Even though Wax prints or Ankara fabrics gained significant popularity initially in West Africa, they actually originated from outside the region.  The beginnings can be traced back to the Dutch East Indies (now Indonesia) where locals used the technique of wax-resist dying to create a pattern, hence the name Wax prints.  There are a few theories on how the textiles ended up in West Africa but it's where demand was strong and thus became known as "African."   However, when we refer to these fabrics as African, there's a large part of the story missing.  

Since then the print has been become a staple and important piece to the textile and fashion industries in West Africa and beyond.  At once only used for outfits for special occasions, Ankara evolved to be used in everything from earrings to shoes to handbags.  We've seen traces and influences of Ankara fabric in the works of designers like Michael Kors, Stella Jean and on celebrities like Gwen Stefani and Rihanna.  We love the story of Ankara fabric because it represents a merge of cultures and influences - just like Dual Citizen. 

5 Things You Might Not Know About Nigeria

Blog Post, The More You KnowDual Citizen

Most of you know the back story of Dual Citizen - and if you don't, go here and find out!  One of the underlying reasons we started Dual Citizen was to help to bring attention to the beautiful things that are happening in Lagos, Nigeria and really, Africa as a whole and how that fits with what's going on in the US.  There is an amazing fashion world out there and Dual Citizen, in our minds, is just a small part of what's to come.  More on this fashion scene but wanted to take the time to call out 5 facts that you probably didn't know about Nigeria.  To a lot of people, the first thing that comes to mind are internet scams - curses! - but here are a couple other things that should come to mind when you think about Nigeria:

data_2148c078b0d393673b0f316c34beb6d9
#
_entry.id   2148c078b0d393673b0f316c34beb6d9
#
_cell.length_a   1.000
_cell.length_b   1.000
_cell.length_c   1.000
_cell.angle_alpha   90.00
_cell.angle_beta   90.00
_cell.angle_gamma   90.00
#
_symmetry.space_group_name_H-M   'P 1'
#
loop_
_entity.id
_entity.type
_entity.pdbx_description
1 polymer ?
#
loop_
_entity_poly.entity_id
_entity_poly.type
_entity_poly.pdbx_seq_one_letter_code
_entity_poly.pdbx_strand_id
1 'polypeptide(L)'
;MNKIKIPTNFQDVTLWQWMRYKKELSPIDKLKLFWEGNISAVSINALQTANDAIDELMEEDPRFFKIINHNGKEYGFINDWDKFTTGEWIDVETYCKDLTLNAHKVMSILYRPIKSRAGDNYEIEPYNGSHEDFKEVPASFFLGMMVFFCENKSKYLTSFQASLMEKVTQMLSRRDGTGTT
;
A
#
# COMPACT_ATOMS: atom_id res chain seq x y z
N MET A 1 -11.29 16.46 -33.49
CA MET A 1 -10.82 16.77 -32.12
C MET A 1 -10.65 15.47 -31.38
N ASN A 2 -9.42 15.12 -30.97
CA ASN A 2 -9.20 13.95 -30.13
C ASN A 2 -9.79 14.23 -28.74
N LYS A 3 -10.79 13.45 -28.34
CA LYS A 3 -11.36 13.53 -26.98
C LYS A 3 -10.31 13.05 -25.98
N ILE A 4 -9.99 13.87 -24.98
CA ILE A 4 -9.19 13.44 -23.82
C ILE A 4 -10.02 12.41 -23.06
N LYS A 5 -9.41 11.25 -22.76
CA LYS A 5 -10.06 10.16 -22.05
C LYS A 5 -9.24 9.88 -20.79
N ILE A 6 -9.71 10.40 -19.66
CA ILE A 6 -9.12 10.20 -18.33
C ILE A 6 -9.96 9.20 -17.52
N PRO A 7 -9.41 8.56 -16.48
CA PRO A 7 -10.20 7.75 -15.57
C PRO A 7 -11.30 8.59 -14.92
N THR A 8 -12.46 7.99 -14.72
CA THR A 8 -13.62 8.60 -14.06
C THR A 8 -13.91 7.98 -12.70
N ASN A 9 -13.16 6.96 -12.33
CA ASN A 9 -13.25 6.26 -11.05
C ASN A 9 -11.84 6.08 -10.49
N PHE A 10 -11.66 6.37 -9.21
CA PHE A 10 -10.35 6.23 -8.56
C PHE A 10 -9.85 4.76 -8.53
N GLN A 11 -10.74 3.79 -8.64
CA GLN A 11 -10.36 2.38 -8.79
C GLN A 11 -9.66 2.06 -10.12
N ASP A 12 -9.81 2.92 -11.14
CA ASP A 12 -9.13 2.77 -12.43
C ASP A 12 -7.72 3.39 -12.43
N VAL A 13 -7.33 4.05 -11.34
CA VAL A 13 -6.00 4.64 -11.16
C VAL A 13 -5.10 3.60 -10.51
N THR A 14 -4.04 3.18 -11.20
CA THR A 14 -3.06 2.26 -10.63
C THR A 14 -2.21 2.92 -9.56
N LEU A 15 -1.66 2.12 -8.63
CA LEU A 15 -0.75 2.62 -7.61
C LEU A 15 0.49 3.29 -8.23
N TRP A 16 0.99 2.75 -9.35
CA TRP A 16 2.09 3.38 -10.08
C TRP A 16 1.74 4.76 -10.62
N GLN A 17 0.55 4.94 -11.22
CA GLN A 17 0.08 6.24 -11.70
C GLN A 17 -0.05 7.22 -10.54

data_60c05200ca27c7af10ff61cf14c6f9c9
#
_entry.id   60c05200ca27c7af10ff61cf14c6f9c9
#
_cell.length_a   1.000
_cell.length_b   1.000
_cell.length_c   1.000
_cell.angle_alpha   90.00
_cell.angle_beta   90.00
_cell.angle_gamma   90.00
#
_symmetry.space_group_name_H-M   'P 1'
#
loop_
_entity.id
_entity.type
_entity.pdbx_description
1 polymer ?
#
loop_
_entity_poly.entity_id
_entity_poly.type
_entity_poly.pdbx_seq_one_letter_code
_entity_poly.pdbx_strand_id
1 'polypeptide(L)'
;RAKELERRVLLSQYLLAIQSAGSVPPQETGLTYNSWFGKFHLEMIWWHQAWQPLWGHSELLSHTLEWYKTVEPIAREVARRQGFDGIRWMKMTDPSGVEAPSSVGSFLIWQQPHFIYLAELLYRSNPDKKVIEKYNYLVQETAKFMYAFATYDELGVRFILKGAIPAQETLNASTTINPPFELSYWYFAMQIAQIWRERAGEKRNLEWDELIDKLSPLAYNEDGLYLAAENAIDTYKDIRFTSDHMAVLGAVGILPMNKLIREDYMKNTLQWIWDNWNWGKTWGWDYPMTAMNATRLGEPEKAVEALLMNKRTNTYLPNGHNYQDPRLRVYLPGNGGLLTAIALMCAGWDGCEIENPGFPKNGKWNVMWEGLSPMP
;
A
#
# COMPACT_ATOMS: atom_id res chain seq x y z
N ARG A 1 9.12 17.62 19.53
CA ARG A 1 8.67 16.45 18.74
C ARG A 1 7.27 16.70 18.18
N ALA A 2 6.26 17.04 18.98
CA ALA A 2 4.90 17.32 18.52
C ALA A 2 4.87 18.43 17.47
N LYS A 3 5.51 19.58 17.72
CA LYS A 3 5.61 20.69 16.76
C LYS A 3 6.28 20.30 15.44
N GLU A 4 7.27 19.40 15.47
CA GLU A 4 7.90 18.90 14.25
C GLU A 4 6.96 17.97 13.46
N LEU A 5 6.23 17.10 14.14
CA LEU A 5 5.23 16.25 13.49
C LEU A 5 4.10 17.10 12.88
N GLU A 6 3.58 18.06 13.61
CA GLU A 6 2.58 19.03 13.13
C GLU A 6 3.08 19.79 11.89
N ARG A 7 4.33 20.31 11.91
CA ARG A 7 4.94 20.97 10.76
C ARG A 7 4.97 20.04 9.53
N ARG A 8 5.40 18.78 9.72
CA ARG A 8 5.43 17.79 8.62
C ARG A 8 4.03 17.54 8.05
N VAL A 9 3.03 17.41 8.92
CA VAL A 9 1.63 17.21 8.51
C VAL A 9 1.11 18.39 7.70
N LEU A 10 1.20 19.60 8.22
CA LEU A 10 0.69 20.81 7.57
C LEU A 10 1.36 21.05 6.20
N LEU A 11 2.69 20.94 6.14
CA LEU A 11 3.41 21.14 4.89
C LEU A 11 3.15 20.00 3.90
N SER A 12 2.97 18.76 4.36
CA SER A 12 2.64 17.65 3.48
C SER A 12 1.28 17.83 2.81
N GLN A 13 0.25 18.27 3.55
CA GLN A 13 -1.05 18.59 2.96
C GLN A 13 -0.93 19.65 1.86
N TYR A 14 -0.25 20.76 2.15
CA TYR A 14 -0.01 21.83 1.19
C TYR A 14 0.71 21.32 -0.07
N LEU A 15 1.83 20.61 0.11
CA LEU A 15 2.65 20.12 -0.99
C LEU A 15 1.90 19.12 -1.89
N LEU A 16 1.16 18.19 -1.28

1. 33% of land in Nigeria is arable

This means that 1/3rd of Nigeria's territory is ripe for agriculture.  In fact, agriculture & farming employs about 60% of the population.

2. Nigeria is the third largest English speaking nation in the world behind India and the US.

Combine the facts that Nigeria is a British colony and the massive population - 174 million - it's no surprise that Nigeria trails just behind India and the US as the largest English speaking nation.

3. Nigeria has the 3rd largest movie industry after Bollywood and Hollywood.

Have you heard of Nollywood?  Nollywood is the movie industry of Nigeria and IT. IS. HUGE.  For reals.  Check out the Wiki page.  Nollywood is the largest movie industry in Africa in terms of value and number of films produced.  In 2013 alone, Nollywood generated about $10 billion (USD).  Woahh.

4. 28% of Forbes' 40 richest African entrepreneurs are Nigerian.

In addition to this, Nigeria has the highest rate of young people, who had studied or lived abroad, returning to the country to create industries, disrupt industries and to take advantage of the vast possibilities that are there.  Entrepreneurial spirit definitely runs through Nigerian blood so, we can say: We're born with it.

5. 7th most populous country in the world.

This is probably why Nigeria is nicknamed the "Giant of Africa." As mentioned before, the population of Nigeria is about 174 million - and it's crowded.  This is another reason so many are returning to the country: there's a huge opportunity to be tapped into.  Technology, Telecommunications, Fashion, Infrastructure - you name it and there's probably an area of growth.  

Well folks, there you have it.  5 facts about Nigeria that have NOTHING to do with internet scams :) Of course there's a ton more but we'll leave you with this bite size of information about the "African Giant."

Have a great week everyone.